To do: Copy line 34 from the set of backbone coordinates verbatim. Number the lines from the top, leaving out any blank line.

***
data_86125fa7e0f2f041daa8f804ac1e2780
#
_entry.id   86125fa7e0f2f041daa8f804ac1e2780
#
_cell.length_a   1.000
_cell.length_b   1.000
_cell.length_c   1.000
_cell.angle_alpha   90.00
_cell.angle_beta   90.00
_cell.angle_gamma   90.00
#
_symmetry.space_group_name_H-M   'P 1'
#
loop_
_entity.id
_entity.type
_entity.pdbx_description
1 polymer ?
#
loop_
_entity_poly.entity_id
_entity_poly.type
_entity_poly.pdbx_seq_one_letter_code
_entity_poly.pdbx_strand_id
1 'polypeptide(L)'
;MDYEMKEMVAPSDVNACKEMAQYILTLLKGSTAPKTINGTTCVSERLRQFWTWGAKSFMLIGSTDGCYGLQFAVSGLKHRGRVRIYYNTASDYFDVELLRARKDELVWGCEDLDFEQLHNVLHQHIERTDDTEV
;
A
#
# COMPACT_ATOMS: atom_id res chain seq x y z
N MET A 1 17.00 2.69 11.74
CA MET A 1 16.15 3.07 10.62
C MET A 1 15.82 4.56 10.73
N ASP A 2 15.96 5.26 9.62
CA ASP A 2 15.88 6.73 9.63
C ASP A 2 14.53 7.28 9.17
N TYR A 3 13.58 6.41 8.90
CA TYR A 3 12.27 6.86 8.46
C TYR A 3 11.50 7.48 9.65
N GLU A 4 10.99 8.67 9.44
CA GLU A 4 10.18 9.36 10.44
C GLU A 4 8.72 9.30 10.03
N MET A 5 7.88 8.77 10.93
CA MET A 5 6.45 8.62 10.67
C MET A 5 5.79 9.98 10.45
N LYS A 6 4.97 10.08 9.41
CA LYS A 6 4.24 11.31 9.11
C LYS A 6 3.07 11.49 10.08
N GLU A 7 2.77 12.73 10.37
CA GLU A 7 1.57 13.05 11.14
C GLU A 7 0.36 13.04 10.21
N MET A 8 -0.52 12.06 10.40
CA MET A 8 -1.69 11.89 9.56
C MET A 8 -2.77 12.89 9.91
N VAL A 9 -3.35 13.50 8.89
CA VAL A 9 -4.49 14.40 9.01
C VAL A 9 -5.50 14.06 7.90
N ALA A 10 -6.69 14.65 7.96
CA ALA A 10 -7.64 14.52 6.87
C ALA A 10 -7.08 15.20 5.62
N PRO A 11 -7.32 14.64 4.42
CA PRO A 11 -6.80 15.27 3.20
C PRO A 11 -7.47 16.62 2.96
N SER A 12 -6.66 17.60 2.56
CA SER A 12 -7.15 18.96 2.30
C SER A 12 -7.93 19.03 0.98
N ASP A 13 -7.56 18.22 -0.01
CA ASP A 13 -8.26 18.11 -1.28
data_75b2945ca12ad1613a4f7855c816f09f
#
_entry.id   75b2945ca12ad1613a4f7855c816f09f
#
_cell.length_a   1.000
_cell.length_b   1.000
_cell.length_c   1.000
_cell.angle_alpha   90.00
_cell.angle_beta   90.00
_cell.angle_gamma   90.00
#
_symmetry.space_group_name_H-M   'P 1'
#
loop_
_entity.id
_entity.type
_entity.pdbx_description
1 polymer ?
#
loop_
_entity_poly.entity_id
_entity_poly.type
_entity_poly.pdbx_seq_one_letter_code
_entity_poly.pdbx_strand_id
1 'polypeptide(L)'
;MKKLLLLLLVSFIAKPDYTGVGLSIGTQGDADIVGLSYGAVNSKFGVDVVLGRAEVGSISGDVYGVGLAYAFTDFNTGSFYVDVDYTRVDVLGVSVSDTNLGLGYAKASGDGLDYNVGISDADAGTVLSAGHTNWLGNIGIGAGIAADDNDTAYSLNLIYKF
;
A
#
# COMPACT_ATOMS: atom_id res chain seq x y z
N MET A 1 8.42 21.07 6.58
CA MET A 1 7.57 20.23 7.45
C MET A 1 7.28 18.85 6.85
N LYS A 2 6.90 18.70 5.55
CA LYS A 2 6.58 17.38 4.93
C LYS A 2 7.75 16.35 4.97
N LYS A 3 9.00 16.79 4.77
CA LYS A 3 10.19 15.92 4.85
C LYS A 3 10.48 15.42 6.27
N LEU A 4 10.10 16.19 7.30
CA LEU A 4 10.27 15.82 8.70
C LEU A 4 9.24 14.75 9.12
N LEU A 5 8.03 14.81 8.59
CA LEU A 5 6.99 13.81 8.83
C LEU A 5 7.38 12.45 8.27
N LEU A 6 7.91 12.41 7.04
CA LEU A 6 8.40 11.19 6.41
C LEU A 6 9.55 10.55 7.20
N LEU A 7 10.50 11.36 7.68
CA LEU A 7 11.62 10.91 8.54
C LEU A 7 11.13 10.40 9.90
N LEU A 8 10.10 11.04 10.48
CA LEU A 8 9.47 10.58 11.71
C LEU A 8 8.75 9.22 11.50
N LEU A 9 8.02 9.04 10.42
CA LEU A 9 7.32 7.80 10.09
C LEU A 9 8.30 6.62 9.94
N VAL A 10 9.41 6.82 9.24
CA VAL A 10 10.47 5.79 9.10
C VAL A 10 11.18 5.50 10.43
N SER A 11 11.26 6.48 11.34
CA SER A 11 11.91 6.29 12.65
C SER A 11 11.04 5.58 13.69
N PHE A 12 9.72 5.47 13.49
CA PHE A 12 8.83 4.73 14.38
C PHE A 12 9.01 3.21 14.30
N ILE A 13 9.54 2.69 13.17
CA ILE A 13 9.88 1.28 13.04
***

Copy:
N ASP A 2 15.96 5.26 9.62